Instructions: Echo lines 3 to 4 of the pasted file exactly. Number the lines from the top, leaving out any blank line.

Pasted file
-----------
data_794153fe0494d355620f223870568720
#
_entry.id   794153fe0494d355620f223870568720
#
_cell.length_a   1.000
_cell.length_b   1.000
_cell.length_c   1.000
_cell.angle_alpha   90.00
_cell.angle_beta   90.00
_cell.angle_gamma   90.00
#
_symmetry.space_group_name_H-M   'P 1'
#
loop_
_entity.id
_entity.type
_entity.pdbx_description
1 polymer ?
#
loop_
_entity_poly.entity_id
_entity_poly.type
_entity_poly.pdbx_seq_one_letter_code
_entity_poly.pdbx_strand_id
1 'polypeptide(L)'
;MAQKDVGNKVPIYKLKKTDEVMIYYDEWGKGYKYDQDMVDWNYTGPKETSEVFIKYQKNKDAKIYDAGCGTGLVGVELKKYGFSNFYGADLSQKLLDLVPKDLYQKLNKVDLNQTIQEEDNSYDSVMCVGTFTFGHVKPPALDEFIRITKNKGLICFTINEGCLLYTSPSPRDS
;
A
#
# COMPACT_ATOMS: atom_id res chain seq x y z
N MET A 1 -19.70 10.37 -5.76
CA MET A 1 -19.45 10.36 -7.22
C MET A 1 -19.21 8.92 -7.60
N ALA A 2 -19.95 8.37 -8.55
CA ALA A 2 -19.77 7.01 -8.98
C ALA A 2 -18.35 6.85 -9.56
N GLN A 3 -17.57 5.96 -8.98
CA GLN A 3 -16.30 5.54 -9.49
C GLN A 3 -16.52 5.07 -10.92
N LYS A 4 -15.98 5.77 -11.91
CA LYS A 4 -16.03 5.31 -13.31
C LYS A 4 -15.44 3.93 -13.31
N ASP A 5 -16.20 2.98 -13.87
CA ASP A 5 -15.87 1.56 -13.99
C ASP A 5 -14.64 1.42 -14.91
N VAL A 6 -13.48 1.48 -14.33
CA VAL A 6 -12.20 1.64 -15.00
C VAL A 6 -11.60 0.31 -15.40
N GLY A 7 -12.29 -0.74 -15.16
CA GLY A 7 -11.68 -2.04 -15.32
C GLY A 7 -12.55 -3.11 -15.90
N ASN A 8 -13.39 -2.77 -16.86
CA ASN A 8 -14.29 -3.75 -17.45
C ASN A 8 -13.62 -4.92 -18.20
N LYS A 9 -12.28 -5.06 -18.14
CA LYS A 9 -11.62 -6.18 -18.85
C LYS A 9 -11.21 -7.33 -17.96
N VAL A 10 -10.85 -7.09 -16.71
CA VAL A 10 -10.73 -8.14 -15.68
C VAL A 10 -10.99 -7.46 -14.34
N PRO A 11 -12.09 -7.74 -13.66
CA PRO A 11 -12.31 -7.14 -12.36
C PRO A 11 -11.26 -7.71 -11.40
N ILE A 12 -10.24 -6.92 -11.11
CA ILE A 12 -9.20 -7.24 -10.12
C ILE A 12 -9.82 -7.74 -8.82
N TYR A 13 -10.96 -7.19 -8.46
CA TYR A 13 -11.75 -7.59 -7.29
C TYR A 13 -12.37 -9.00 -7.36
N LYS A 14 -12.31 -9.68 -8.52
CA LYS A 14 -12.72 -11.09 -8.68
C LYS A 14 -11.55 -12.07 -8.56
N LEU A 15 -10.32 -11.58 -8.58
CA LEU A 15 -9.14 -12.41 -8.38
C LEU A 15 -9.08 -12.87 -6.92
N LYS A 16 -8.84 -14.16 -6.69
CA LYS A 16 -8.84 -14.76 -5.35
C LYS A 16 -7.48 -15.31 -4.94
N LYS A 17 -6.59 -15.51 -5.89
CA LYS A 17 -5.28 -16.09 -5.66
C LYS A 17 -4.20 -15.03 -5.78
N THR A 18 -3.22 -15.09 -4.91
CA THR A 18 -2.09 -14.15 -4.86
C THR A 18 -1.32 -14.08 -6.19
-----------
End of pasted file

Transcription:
_entry.id   794153fe0494d355620f223870568720
#